The sounds of drums and bagpipes filled the air as family, friends and thousands of firefighters from across the country gathered to honor the life of one of two Boston firefighters killed while battling a West Roxbury restaurant fire last week.
Engine 30 carried the body of Paul J. Cahill, 55, past his firehouse to Holy Name Church in West Roxbury, as firefighters saluted the fallen hero's flag-draped coffin.
More than 30,000 firefighters from the U.S. and Canada came together to bid farewell to Cahill and fellow firefighter Warren Payne, who also perished in the restaurant fire.
Cahill's wife of 34 years, Anne, and their children led a procession of mourners into the church, where a Catholic Mass and memorial service were held. A firefighter carried Cahill's helmet into the church, and his boots were placed facing backward, signifying that the firefighter has answered his last alarm.
"There is an absence of words to describe the love I have for my father. It??s not due to lack of vocabulary, they just don??t exist. I could always rely on him for reassurance that the sun would rise regardless of how terrible the day has been. I consider this just a dark day, but to my joy, and I am sure to his, I can see the sun has already begun to break through," said Cahill's son, Adam Cahill.
"Pain is all too often a part of the life of firefighters and their families, and we always struggle through it," the Rev. Dan Mahoney said during the homily. "The line of those who mourn goes from firehouse to firehouse, from coast to coast across America, and this morning to Canada and to Dublin, Ireland; that is apparent here today."
Edward Kelly, president of Boston Firefighters Local 718, shared some memories of his colleague and Cahill had an impact on everyone he met.
"Paul and Warren died as servants to this neighborhood and the entire city of Boston," Kelly said. "In as much as they are terribly missed, they are happily remembered. As we continue to mourn their deaths, we hold onto the many reasons we celebrate their lives."
Kelly spoke about the dinner the firefighters shared the night of the deadly fire. Cahill had just returned from a family vacation in Maine and was expected to rejoin his family after his shift.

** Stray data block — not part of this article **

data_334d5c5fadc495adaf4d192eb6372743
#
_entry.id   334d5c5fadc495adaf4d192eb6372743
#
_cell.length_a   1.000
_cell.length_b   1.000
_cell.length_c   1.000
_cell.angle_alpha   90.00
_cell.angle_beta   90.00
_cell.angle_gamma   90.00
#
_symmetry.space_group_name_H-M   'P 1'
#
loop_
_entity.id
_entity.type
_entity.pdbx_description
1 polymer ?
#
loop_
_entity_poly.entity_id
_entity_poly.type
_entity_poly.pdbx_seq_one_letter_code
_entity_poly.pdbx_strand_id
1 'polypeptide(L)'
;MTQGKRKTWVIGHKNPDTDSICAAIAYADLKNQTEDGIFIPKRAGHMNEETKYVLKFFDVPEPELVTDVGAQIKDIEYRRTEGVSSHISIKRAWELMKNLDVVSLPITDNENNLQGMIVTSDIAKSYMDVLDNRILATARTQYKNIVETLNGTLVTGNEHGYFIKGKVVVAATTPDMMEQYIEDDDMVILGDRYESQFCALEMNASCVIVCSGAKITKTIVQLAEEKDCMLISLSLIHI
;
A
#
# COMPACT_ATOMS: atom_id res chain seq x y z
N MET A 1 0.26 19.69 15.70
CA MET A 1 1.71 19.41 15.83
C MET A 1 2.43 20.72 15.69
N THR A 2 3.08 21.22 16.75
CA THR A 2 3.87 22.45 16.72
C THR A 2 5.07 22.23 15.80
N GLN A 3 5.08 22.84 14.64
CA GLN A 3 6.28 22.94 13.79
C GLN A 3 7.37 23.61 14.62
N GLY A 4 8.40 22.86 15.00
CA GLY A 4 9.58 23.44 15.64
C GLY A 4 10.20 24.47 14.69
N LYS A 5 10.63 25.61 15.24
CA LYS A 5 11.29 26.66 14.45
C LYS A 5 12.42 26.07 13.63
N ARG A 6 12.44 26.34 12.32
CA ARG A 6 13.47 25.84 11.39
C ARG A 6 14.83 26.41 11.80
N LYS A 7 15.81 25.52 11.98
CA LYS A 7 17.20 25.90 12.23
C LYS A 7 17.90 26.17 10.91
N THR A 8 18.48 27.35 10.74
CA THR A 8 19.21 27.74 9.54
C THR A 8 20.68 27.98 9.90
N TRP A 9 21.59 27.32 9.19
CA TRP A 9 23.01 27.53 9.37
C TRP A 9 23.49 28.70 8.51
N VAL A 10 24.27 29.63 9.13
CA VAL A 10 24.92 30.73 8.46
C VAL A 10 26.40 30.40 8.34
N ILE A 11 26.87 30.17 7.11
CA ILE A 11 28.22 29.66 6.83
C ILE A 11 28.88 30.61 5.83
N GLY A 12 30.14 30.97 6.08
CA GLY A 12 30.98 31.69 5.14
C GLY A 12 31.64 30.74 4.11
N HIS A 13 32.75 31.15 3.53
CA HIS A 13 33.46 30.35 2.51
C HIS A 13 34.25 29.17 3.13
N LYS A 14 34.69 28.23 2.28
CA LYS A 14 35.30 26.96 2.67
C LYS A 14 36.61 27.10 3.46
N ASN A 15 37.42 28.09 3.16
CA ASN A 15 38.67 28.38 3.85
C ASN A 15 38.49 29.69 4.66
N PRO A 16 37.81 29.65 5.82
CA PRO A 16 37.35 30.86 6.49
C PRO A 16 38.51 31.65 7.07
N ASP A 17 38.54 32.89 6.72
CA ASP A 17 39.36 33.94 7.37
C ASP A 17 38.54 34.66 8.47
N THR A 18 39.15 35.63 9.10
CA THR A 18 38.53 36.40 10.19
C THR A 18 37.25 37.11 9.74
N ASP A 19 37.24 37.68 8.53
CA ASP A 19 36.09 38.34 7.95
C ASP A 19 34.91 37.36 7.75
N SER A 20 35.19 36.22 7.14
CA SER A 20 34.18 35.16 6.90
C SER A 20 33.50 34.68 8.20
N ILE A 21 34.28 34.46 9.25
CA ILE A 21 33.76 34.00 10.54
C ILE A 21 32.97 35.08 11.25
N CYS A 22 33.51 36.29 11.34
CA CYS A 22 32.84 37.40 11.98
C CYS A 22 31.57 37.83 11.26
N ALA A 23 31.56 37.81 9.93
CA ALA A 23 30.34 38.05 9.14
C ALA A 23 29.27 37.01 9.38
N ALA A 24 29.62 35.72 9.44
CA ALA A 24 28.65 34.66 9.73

"Paul was a good man, a kind man, always smiling and telling funny stories. He took great pleasure in making people laugh. It was impossible not to like him," Kelly said. "Paul was describing the island up in Maine that he pronounced five different ways. Because he said it so many ways, none of us knew where he had been. Paul was looking forward to heading back to Maine that next morning."
Cahill was awarded the International Association of Firefighters Medal of Honor. The medal has been given to 1,386 firefighters killed in the line of duty since its inception in 1990. As a final tribute, Engine 30 firefighter Peter Starkey ran a firefighter's bell to represent Cahill's final journey. He is being laid to rest at Forest Hills Cemetery in Jamaica Plain.
"Today, firefighters from across the nation and around the world will be paying tribute to our lost brothers. It seems like yesterday when 30,000 firefighters came to Worcester to pay their respects to our lost brothers," said Frank Raffa, president of the Worcester Firefighters Local 1009 Union. His city lost six firefighters in a warehouse fire in 1999.
Raffa said that Cahill and Payne spent two weeks in Worcester supporting the city's department after the warehouse fire.
Cahill, of Scituate, and Payne, of Canton, were killed last Wednesday in the fire at the Tai Ho Chinese restaurant. The West Roxbury Fire Fund has been established for the Cahill and Payne families at the Boston Firefighters Credit Union.
Funeral services for Payne will be held Friday at United House of Prayer for All People in Dorchester.